Near-field probes let you find the sources of near-field and far-field EMI that ruin your design, and your day. You don’t need to know Maxwell’s Equations to troubleshoot your designs.
Most product designers are familiar with near field probes such as the H-field (loop) probe and E-field (stub) probe. You may also know how to use these probes with a spectrum analyzer to identify emissions sources on PC boards, cables, or enclosure seams. Many don’t, however, understand how to troubleshoot and mitigate EMI.
To understand the near field, consider a “point source” (electrically small) radiating E-field dipole antenna (Hertzian dipole). In the near field, the radiating electromagnetic waves will be spherical and will gradually become planar (plane waves) in the far field. As you move away from this radiating point source, the E-field (measured in volts per meter) drops off with distance. The same principle applies to an H-field (loop) point source.
In the near field, the equations for the electromagnetic (electric and magnetic) fields are complex and include factors of 1/r, 1/r², and 1/r³. Where r is the distance away from the point source radiating antenna. In other words, the field strength tends to drop off quickly in the near field. In the far field, the measured E-field drops off by a factor of 1/r primarily, as the other r terms become insignificant.
Because this conversion from spherical to planar waves is gradual, it’s difficult to definitively say where the exact transition point occurs. Most EMC engineers assume the point is at distance = λ/2π or about 1/6th of a wavelength (or, in normalized terms, r/l = 0.16). For example, at 30 MHz, this distance is about 1.6 m from the source.
If you were to plot the wave impedance (Zw = E/H, E-field and H-field plots) versus frequency for a point source (dipole or loop) antenna, we’d find that in the near field, the E-field was high (over 5 kΩ) and the H-field is minimal (about 20 Ω). If the emission source has a high current and low voltage (E/H < 377), the near field is predominantly magnetic (H-field). If the source has a low current and high voltage (E/H > 377), the near field is predominantly electric (E-field).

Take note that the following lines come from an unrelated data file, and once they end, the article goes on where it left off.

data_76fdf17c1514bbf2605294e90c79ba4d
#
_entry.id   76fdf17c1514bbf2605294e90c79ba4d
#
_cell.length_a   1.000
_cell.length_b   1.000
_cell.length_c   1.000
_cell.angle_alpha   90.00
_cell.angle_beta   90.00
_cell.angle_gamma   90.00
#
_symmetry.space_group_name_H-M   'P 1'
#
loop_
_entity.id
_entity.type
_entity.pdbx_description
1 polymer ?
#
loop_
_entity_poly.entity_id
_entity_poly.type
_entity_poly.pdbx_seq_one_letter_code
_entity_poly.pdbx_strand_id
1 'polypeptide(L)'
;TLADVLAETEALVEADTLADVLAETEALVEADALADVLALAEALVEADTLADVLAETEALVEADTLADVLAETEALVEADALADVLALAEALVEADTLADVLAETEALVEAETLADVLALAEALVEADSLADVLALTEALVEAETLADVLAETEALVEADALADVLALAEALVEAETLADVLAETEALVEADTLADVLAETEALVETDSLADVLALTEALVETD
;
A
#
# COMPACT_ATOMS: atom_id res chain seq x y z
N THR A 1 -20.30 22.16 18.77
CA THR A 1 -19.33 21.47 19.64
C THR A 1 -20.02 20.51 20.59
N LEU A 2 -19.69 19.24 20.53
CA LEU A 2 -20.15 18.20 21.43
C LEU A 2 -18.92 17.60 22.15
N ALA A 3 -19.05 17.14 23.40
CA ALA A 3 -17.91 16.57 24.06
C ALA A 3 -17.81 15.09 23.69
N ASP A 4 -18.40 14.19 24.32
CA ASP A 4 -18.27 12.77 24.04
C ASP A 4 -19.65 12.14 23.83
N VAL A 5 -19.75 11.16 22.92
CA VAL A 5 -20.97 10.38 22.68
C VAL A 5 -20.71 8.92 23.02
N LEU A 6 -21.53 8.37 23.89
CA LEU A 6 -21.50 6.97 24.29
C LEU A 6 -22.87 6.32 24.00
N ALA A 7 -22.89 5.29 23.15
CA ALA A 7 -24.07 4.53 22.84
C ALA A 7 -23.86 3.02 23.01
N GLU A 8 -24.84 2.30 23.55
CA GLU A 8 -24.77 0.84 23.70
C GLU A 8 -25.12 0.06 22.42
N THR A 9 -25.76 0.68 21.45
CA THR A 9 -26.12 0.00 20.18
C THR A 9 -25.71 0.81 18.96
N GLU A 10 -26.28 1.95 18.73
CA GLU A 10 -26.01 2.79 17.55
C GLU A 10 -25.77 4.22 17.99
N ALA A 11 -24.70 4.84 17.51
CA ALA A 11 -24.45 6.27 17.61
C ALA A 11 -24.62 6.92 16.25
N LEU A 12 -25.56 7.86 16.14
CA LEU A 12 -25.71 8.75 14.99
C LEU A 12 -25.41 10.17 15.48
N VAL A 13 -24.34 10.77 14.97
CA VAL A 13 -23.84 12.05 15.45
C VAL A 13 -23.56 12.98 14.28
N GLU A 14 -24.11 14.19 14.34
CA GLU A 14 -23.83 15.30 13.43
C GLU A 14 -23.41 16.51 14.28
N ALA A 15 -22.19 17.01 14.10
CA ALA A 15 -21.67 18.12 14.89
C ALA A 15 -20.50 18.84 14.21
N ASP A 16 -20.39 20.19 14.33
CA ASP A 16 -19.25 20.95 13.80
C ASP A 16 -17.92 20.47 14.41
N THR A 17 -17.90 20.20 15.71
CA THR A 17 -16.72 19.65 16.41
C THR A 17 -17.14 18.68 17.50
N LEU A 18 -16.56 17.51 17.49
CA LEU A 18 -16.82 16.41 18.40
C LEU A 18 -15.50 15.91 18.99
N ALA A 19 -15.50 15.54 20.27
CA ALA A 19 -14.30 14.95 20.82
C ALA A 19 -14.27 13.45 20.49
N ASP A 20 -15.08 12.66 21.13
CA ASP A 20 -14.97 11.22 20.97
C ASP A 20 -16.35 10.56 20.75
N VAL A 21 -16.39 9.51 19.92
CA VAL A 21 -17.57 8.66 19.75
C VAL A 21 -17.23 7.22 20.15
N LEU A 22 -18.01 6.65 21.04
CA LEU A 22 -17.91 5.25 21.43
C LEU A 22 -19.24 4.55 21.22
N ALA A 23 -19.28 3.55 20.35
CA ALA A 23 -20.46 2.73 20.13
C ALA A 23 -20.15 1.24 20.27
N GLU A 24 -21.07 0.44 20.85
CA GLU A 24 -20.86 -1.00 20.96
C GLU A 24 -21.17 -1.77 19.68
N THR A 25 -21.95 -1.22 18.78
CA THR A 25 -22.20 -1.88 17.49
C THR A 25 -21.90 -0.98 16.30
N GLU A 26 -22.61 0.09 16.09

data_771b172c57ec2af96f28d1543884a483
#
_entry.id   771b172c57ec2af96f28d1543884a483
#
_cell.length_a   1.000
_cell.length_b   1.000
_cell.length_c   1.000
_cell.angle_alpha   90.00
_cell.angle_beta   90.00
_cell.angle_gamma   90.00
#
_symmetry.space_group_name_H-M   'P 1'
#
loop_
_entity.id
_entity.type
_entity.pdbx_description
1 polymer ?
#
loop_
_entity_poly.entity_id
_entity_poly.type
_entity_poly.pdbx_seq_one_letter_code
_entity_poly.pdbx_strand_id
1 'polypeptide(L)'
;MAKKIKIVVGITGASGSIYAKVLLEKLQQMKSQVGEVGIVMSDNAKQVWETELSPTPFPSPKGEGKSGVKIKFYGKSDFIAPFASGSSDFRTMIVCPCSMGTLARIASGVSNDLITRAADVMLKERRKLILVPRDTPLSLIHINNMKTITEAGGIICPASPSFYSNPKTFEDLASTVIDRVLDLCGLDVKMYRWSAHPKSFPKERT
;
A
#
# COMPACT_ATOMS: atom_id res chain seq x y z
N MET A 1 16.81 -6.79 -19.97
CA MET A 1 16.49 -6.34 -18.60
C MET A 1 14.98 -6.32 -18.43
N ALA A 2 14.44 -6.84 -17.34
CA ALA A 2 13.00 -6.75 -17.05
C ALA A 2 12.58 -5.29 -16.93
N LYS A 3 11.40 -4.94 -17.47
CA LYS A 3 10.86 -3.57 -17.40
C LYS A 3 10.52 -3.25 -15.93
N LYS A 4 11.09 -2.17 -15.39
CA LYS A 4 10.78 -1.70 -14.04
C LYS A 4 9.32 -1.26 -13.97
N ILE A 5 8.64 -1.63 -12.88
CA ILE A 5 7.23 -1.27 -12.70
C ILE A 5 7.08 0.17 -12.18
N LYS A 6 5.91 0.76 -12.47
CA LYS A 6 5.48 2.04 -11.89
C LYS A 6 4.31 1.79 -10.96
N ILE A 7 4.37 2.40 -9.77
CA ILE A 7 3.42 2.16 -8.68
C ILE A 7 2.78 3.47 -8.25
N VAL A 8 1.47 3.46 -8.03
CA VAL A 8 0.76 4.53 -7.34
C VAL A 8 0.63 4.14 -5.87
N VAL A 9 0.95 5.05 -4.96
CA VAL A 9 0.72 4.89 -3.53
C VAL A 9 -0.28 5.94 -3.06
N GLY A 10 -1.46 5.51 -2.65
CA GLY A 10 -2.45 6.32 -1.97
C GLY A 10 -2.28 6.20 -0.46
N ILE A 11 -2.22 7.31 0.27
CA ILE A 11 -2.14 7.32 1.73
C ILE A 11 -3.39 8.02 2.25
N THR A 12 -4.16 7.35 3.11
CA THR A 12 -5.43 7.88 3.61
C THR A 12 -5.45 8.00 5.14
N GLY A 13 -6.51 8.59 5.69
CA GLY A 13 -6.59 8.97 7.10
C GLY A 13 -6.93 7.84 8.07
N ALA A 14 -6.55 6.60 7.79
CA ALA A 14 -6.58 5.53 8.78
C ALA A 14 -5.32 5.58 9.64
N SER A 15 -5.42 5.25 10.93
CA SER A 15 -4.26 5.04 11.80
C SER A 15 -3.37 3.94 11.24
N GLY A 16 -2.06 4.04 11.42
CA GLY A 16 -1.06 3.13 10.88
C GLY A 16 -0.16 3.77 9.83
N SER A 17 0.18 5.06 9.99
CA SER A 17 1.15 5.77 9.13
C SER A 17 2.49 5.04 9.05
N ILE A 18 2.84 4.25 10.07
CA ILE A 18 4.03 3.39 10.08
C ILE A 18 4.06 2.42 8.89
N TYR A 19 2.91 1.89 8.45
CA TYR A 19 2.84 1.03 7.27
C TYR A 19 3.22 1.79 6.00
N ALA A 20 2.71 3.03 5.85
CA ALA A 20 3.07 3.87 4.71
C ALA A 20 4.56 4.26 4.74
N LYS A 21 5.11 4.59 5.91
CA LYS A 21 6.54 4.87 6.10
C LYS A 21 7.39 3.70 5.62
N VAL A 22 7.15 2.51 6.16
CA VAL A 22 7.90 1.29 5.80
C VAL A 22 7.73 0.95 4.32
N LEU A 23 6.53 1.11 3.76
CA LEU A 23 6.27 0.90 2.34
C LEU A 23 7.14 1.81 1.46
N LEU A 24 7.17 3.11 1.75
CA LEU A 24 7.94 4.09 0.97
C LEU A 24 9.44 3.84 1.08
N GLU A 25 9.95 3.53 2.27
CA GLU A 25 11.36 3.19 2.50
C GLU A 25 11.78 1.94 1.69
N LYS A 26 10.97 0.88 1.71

As we move out to the far field, the E-field and H-field wave impedances converge to approximately Zw = 377 Ω in free space (Figure 1).
We can use the concepts in the theory above to apply to measured currents and voltages on PC boards, wires, and cables. What we measure are not really “point sources” although the electromagnetic physics is the same, even for larger structures such as circuit traces, power conversion components, or cables.
Most near-field probe kits come with both E-field and H-field probes. Deciding on H-field or E-field probes depends on whether you’ll be probing high switching currents — high di/dt for circuit traces, cables, etc., or high switching voltages, dV/dt for switching power supplies, etc., respectively. Both are useful for locating leaky seams or gaps in shielded enclosures.
While near-field probes are useful for identifying the various energy sources on boards, cables, or systems, they are only one component of a comprehensive troubleshooting philosophy, which will include RF current probes for measuring cable currents and close-spaced antennas to troubleshoot actual system emissions. The best part? All this may be done right on your own bench, rather than at the EMC compliance test lab.
We’ll discuss how to select and use these probes in Part 2 of this series — Part 3 will be available September 21. These later articles will describe additional tools useful for troubleshooting radiated emissions issues.
Wyatt, Kenneth, Create Your Own EMC Troubleshooting Kit (Volume 1, 2nd Edition), Amazon, 2022
Wyatt, Kenneth, Workbench Troubleshooting EMC Emissions (Volume 2), Amazon, 2021